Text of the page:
Psychologist Linda Centore, ANP, PhD, chairs the Division of Behavioral Sciences and Community Dental Education in the School of Dentistry. She has spent 26 years working with individuals with dental fear.
Who is most likely to fear dentistry?
It is often someone who has had a negative past experience – a painful dental appointment as a child or a toothache as a young adult. Or they may have a fear of needles, which is true of 15 to 20 percent of adults.
Is there something inherently scary about dentistry?
You are lying back in a chair with your mouth – a very private place – wide open with instruments in it. Add to that a mixture of sensations and sounds – water, suction, and vibration – and being unable to speak. All with your dentist towering over you. This is inherently scary.
How do you figure out if a patient is fearful?
We take a dental history that accounts for patient experience and comfort. It covers questions such as, “Do you have trouble sleeping the night before dental treatment?” Or, “On a scale of one (low) to 10 (high), how anxious, worried, or fearful are you of having dental treatment?” Then we ask specific questions about what part of the appointment leads to dental fear or anxiety. It might be that every step from the elevator to the dental chair is anxiety-provoking. Or it might be just one thing – the injection or the sound and vibration of the drill.
Sounds like a lot to process…is it?
Dentistry is a microsurgical specialty. Dentists have to do intricate treatment with magnifying lenses and small margins of error. And perception in the mouth is exquisite – people can sense the slightest nuance of change. Think about when a crown feels too high. Like a sand particle in the eye, it is very bothersome. A root canal, for instance, is a three-dimensional microsurgical procedure, not unlike hand surgery. Only the dental surgeon is working on a patient who is awake and within 18 inches of the face. Dentists have to have both the technical skills to do the complex procedures and the charm and warmth to get a person through all the uncomfortable sensations associated with shots, rubber dams, drilling, carving, and suction.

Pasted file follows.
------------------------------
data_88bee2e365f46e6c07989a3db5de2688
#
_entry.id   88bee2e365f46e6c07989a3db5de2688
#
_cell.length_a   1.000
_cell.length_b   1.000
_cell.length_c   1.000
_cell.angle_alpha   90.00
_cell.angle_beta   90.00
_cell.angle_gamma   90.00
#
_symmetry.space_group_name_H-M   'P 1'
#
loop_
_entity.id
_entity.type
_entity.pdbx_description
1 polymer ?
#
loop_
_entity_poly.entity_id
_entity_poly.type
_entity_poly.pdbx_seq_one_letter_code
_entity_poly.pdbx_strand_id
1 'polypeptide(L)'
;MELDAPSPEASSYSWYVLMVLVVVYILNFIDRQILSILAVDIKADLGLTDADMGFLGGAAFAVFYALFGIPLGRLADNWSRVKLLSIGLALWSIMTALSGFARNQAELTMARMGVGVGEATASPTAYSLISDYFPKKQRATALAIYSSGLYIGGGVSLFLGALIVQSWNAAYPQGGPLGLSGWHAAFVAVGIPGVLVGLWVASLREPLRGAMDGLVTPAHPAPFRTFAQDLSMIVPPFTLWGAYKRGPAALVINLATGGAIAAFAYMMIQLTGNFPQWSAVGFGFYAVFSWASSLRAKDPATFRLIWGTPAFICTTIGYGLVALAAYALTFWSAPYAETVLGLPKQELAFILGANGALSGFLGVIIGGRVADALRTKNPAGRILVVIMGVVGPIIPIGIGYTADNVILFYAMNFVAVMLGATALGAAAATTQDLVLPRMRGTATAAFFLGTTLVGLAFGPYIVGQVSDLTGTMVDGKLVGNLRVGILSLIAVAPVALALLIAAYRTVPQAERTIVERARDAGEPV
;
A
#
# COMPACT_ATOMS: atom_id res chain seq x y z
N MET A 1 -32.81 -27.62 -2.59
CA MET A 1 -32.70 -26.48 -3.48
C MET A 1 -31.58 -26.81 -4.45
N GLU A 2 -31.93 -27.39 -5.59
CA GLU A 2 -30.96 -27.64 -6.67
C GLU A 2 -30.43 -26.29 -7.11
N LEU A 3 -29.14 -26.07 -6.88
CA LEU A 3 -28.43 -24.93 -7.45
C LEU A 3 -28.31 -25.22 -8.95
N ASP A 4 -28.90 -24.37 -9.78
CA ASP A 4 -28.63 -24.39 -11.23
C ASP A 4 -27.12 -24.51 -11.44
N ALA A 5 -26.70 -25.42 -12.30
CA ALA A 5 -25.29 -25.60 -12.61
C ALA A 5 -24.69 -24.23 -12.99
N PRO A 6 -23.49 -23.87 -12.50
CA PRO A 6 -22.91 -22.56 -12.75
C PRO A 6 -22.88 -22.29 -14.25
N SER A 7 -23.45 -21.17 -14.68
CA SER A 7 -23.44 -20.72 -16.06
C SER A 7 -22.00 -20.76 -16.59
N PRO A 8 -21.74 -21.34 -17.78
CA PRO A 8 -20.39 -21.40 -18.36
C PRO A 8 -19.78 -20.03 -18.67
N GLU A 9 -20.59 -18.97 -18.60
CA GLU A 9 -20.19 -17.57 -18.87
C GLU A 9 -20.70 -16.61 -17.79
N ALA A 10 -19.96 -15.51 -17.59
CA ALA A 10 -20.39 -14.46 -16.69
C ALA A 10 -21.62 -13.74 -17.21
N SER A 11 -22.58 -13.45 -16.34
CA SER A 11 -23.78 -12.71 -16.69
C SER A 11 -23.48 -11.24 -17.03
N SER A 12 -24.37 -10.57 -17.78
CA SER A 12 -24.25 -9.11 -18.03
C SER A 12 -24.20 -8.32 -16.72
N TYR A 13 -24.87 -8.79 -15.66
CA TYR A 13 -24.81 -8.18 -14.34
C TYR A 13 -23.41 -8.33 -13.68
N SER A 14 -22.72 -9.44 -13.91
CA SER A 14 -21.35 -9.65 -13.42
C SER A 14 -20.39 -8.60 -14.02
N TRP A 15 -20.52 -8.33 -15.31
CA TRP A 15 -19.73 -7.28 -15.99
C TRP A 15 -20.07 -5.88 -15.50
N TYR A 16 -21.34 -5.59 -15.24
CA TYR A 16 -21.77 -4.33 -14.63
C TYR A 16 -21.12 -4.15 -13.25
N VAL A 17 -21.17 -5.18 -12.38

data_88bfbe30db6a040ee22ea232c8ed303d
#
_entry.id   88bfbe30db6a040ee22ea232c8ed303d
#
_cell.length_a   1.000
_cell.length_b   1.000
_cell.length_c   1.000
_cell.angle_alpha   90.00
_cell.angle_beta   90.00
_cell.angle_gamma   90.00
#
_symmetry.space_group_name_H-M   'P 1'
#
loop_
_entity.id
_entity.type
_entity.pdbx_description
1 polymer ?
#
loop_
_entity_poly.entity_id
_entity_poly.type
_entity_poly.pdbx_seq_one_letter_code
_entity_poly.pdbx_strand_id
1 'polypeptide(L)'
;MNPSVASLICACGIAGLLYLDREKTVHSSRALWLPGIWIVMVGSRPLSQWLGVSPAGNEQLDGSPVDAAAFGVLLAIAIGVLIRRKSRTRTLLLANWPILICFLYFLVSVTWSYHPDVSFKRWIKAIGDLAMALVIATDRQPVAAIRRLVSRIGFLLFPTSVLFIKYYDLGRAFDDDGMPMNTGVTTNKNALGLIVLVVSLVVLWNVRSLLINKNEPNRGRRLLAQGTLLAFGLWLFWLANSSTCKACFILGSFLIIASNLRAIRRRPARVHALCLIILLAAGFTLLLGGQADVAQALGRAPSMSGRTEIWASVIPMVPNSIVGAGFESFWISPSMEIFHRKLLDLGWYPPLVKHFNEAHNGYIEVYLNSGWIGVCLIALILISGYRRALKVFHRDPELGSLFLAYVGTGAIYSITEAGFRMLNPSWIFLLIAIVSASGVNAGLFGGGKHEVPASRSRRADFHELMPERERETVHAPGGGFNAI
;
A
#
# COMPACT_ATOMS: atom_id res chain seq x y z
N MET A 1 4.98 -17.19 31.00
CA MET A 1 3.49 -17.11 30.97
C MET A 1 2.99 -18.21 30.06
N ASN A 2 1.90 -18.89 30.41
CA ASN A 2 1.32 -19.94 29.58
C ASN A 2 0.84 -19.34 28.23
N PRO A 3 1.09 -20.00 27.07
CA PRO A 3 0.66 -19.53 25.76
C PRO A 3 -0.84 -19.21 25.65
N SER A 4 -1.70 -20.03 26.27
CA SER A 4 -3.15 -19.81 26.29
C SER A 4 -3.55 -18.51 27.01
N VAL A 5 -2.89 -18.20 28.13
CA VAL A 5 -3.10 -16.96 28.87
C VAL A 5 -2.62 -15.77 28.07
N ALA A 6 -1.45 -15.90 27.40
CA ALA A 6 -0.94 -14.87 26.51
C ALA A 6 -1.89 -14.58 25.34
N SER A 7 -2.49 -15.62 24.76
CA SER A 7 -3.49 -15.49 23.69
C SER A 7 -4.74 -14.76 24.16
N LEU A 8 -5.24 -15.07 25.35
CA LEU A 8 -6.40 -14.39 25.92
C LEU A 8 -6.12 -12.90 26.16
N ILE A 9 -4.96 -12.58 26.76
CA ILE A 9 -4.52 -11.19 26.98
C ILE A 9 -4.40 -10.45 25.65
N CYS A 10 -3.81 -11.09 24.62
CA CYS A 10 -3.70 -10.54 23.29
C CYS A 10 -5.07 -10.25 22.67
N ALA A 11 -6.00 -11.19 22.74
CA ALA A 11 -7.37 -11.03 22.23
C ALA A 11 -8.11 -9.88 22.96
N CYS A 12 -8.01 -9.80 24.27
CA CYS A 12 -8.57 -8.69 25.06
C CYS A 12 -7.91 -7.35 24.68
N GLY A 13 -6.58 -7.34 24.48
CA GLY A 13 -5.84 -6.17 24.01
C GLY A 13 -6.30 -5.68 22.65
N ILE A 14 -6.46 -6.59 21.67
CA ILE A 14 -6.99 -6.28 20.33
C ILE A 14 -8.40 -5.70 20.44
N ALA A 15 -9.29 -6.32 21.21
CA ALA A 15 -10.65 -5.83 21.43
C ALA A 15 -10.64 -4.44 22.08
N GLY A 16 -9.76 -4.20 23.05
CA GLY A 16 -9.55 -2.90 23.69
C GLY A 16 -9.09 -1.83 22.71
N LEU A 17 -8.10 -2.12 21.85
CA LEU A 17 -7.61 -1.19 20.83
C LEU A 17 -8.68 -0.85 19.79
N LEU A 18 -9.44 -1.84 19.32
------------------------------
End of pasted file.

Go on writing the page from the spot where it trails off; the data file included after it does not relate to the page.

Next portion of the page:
What are the best ways patients can manage dental fear themselves?
Breathe slowly during injections. The slower you breathe, the less pain you feel. It activates the relaxation part of the autonomic nervous system. Bring your favorite music and headphones so the sounds you hear are the ones you want to hear. Give yourself a reward after the appointment, like seeing a friend or going to a movie. Avoid excessive amounts of stimulants, like caffeine or Sudafed, so that you can relax in the chair. And finally, be open and honest about your dental fear and what helps you feel comfortable.
How do you help fearful patients who can’t help themselves?
After finding out the triggers, I create a comfort recipe. This might include slowed abdominal breathing, progressive relaxation, visual imagery, or light trance hypnosis. An oral medication, like Valium or Ativan, or a gas, like nitrous oxide, reduces anxiety and fear. The person is awake but just more relaxed. Getting to know a person and what would work best for her or him is the goal. Dentistry should be so comfortable that a person is relaxed enough to take a nap during the treatment!